Bovine TB moves up a gear - to the concern of all involved

New figures published today show an increase of 9.6 per cent in cattle slaughtered for TB in England, which has now reached a figure of 38,010. It provokes a number of serious concerns.

To summarise the problem:  The cost of compensation to the taxpayer rises as the costs in the following categories:
1. The compensation paid to farmers
2. Costs of testing - vet visits to farms etc
3. Costs of badger and other wildlife controls
Added to this is the cost to the farmer of lost sales of cattle and milk interruption, plus the costs of herding for testing, and associated weight losses. 

Wednesday, January 02, 2013

Thorny question of agricultural wage controls

 NFU deputy president Meurig Raymond is firmly behind the abolition of the Agricultural Wages Board saying "Removing this separate structure seems entirely consistent with modern notions of workers' rights, industrial relations and business management." 

He says few farm workers receive the minimum.....   

Thursday, November 29, 2012

Cleaning machinery prevents spread of seed and animal disease

Taking unwashed machines from one farm to another risks spreading disease

Moving farm machinery from one county to another, from one farm to another farm, or even from one field to the next field, has the real possibility of transferring seeds and diseases that can affect both plants and animals. How easy it is to finish one job, pack the harvester or spreader for transport, and drive off down the road to the next farm - or load the machine onto a truck or trailer and move it hundreds of miles to the next farm which needs the service. 

Monday, November 12, 2012

Winter work on grassland will pay dividends

Some timely ideas for grassland farmers to think of doing now

A 'Think Piece' Blog:  Traditional grass management involves doing nothing over the winter months. Farmers wait until the soil warms up in the spring, when fertiliser is applied and the roller and the chain harrow get their annual outing. This Blog suggests that farmers who forget about their grassland over the winter are missing a trick. There's plenty of planning, and also when conditions are right some field work which will pay dividends in the following season.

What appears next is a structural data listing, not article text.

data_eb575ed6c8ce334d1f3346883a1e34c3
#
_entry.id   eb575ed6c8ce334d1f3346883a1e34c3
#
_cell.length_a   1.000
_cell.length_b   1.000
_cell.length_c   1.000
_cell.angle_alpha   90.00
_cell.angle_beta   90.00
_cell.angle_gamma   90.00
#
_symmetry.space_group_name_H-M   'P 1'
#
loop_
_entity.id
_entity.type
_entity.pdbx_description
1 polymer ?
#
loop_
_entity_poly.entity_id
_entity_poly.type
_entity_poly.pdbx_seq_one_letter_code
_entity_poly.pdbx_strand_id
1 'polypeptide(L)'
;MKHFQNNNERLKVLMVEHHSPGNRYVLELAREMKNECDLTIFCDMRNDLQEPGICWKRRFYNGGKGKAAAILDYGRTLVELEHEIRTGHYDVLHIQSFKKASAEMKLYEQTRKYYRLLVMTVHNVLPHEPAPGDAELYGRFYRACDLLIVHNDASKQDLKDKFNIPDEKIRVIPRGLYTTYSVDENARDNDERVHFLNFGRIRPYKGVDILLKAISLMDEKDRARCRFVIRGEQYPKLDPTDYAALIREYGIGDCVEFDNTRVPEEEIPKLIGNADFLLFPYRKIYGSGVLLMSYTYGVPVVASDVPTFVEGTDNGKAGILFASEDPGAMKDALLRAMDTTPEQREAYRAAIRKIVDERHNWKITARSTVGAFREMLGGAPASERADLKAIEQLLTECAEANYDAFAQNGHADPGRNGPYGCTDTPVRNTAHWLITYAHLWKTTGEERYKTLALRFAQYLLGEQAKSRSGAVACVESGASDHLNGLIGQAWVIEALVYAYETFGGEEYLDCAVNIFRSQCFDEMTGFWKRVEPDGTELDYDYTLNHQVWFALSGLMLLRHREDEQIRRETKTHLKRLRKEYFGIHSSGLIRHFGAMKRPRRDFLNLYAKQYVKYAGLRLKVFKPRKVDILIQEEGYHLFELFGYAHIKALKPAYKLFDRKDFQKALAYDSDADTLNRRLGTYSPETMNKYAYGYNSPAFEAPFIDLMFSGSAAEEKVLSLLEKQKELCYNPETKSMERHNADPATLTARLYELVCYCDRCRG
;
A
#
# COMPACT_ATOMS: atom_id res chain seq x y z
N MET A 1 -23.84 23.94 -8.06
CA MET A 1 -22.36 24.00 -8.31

Winter is the time for livestock farmers to plan the next season's grazing. Six months from now cattle and sheep will be getting much if not all their feed from the grass you grow, and the more pre-season preparation you can do the better grass production will result. Stock will grow, gain condition and provide financial returns on low cost grazing. 

What areas of the grazing need to be checked, and what can I do about it in the cold winter months?

Wednesday, September 19, 2012

Reducing cow feed costs by up to 10%

Feeding cattle is a skilled job

Many farmers get 'the boy' to do the feeding. He doesn't mind doing it - it's mechanical and not hard work. Neither is it too complicated. He can do it unsupervised. Unlike milking, where a mistake can lead to a disaster, feeding has fewer pitfalls.  So milking is seen as the most important work on the dairy farm, and even in a beef unit. feeding is often a routine left for someone who's had little or no training. 

Think again. Feed is the most costly input in both milk and beef. The combined cost of bought in concentrates and feed materials, plus the home grown or bought in forage is greater than the cost of labour or anything else. 

Friday, September 07, 2012

Organic Farming Takes a Knock

FOR TWO DECADES and more farmers have been told that doing it organically is the only 'sustainable' way to farm. In the past few weeks I have read two reports which question the benefits of organic farming.  These are two high profile studies come from the most prestigious sources - the universities of Oxford in the UK and Stanford in the USA. Both have gained considerable media exposure, and they conclude that conventional farming isn't as bad as we've been told.

I conclude that organic farming is beneficial to all farmers, as it provides a premium market for all types of food that has the effect of providing an uplift for the food market as a whole.

Tuesday, August 07, 2012

Quad bike gets electronic locking

The New Issue of Practical Farm Ideas, Vol 21, issue 2, has been printed, mailed to subscribers and will be in selected rural stores from Thursday Aug 9. Click through here for details and to order